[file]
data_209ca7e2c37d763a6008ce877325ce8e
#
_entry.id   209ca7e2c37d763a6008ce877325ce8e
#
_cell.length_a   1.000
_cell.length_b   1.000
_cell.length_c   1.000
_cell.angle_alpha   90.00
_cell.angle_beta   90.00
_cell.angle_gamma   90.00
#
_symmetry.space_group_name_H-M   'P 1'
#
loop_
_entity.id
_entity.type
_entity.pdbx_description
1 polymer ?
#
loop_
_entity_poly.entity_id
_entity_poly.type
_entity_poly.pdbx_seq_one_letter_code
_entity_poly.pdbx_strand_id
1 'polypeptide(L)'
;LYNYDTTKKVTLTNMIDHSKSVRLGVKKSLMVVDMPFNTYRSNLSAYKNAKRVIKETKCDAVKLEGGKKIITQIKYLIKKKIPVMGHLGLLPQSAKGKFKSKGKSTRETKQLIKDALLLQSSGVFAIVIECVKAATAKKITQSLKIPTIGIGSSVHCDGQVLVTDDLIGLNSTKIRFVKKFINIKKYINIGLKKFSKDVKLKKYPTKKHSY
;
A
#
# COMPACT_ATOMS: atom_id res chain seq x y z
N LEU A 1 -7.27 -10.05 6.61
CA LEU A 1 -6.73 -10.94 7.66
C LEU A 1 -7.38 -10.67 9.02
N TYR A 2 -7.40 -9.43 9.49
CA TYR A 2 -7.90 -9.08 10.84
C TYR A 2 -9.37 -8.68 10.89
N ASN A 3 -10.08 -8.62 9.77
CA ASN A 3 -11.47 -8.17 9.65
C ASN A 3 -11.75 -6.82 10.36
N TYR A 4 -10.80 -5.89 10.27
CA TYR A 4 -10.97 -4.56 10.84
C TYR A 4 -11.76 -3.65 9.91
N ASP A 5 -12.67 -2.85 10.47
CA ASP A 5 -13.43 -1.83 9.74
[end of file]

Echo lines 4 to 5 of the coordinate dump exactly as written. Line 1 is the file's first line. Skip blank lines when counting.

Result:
#
_cell.length_a   1.000